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Cher-y-lynne {sher-uhl-lin} –noun 1. One who formerly sold and recommended children’s books at a bookstore; a specialist in young adult, middle grade, and picture books. 2. A para-educator at a middle school. 3. A struggling young adult writer. 4. A lover of chocolate and popcorn. Archaic: An Audiology and Speech Language Pathology major at Brigham Young University. Questions? Suggestions? Books you'd like me to review? E-mail me at cherylynne1 (at) gmail (dot) com.
This is a blog for my ranting, raving, and occasionally brilliant opinions. You have been warned. Enter at your own risk.

Wednesday, March 31, 2010

Book Review: Jekel Loves Hyde by Beth Fantaskey

This quote and review are based on an advanced reading copy and uncorrected proof, courtesy of Houghton Mifflin Harcourt Publishing Company.

Fantaskey, Beth. Jekel Loves Hyde. New York: Harcourt, 2009.

"Your grandfather suffered from dementia in his final days." Dad overrode me again, actually reaching across the table and clasping my arm. I suppose the gesture was meant to be reassuring, but he held too tightly, and it came off as confining, almost threatening. "Those 'crimes' he confessed to--they never happened. There was no 'evil alter ego.' No late-night forays that ended in violence. No 'blackouts' for God's sake."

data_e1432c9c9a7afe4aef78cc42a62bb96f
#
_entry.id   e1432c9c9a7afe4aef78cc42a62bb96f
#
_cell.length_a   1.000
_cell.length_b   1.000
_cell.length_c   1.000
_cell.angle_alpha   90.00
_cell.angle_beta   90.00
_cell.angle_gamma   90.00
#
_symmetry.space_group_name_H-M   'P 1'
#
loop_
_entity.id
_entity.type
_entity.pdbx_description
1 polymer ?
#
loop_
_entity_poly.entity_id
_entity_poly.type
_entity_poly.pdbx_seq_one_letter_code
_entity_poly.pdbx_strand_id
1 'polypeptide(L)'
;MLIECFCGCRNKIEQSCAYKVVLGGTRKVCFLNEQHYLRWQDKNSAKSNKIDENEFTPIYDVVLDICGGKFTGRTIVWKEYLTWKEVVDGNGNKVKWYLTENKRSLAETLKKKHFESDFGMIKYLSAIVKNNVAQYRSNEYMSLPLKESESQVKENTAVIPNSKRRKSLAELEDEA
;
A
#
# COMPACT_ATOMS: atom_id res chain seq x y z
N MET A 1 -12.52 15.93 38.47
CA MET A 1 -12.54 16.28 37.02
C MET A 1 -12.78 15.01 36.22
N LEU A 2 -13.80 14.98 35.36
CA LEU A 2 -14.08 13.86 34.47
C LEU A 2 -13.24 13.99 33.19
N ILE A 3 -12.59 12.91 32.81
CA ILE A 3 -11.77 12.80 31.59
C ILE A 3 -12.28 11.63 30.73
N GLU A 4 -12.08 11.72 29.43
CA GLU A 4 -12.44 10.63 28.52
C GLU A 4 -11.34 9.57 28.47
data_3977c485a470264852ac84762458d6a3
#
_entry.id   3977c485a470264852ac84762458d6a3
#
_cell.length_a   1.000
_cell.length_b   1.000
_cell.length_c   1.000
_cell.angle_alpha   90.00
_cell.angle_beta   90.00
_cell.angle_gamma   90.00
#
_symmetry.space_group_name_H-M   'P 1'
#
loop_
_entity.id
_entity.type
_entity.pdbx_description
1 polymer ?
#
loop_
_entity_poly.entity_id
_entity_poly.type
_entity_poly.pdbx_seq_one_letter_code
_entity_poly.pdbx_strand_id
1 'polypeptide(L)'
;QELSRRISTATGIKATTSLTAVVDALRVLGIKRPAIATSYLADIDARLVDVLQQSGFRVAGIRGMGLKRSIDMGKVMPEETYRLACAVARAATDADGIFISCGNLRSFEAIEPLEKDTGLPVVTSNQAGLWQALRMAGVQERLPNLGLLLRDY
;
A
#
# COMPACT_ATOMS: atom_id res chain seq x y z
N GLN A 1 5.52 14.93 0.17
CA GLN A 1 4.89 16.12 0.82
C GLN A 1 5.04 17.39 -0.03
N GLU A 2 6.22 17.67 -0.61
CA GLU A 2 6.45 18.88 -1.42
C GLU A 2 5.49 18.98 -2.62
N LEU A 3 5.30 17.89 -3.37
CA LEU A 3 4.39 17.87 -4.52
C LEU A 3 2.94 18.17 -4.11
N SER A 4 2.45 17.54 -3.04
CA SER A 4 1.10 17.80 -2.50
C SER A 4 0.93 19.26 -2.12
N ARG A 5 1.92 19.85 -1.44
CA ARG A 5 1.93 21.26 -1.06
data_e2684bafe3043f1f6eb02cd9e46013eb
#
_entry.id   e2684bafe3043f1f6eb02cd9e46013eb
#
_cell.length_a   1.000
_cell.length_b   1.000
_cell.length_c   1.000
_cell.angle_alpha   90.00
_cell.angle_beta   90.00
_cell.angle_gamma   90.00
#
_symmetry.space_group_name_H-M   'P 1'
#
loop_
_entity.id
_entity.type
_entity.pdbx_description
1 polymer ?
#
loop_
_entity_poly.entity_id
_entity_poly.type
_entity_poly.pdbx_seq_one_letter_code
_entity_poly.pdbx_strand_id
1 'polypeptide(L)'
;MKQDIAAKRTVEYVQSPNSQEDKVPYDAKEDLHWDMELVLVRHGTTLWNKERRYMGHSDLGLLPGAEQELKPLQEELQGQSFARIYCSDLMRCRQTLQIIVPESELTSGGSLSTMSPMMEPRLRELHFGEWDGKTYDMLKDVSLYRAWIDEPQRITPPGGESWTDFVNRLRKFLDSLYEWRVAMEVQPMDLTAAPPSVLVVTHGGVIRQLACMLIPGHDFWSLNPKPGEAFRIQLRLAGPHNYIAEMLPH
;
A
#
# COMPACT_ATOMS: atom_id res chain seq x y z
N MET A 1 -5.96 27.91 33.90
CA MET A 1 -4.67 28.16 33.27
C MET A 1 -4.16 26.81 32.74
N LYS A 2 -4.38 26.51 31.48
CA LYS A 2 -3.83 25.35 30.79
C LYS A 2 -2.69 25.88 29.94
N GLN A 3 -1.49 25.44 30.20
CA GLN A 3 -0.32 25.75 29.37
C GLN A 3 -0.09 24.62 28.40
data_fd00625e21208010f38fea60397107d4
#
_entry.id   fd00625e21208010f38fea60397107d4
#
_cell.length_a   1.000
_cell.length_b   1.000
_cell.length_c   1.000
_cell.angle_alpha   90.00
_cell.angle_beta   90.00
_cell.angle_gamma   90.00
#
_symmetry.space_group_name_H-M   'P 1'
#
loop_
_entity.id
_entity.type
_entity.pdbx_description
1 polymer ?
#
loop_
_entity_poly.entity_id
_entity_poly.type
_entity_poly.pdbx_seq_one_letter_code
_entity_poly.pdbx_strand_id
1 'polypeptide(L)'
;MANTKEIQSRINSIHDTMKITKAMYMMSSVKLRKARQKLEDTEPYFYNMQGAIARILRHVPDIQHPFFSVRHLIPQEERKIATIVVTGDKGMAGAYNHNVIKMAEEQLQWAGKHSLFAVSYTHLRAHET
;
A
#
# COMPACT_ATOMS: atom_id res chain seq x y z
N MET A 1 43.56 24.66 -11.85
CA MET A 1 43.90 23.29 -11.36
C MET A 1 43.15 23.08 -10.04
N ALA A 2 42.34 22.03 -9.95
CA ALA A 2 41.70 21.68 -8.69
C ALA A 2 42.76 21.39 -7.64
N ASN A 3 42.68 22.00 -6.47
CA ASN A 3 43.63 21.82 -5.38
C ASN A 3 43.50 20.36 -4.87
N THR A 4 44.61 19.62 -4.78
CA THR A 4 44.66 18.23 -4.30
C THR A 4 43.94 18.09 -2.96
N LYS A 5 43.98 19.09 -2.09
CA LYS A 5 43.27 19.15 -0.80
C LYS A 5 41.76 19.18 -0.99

Dad squeezed harder, his finger surprisngly powerful, given that the only exercise they ever got was turning the pages of his academic texts. "The Case of Jekyll and Hyde was a novel, Tristen," he said, boring into my eyes. "A work of fiction. A good book, with some admittedly interesting insights into man's dual nature. But a tall tale. And we are, quite obviously, not descended from a fictional character. It's ludicrous!"

I stared at my father's eyes, which were a peculiar metallic gray. Eyes the color of two padlocks and nearly as impentrable. I had inherited my mother's brown eyes. Sometimes when I looked in the mirror, I could almost see her in my refecltion. I loved and despised those moments.

Where was Mom?

A chemistry duo of Jekel and Hyde sounds like a gimmick, a cheap way to win a chemistry scholarship. But with Jill Jekel's mother barely gripping reality and Tristen Hyde's father growing stranger every day, Jill feels she has no choice. She must find out what her father's last project was before he was murdered--and Tristen Hyde is the only one desperate enough to help her.

I have definitely seen Beth Fantaskey's growth since Jessica's Guide to Dating on the Dark Side. She's using fewer cliches and her characters are more well-rounded. This is a fascinating, original story.

It starts slow, I have to admit. It took me nearly a week to get through the first few chapters. Little Jill Jekel has a way of putting me to sleep. But Tristen...oh Tristen! Now that's an interesting psyche, even if it is rather Edward-esque. And the idea of a monstrous alter-ego as a symbol for emerging sexuality was beautifully done.

Now, was it flawless? No. Like I said, Jill's a bit on the dull side and Tristen is a little too perfect. But Twilight fans will love it. Anyone who's feeling the paranormal romance genre right now will love it. If you're putting together your summer reading list, make sure this one is on it.

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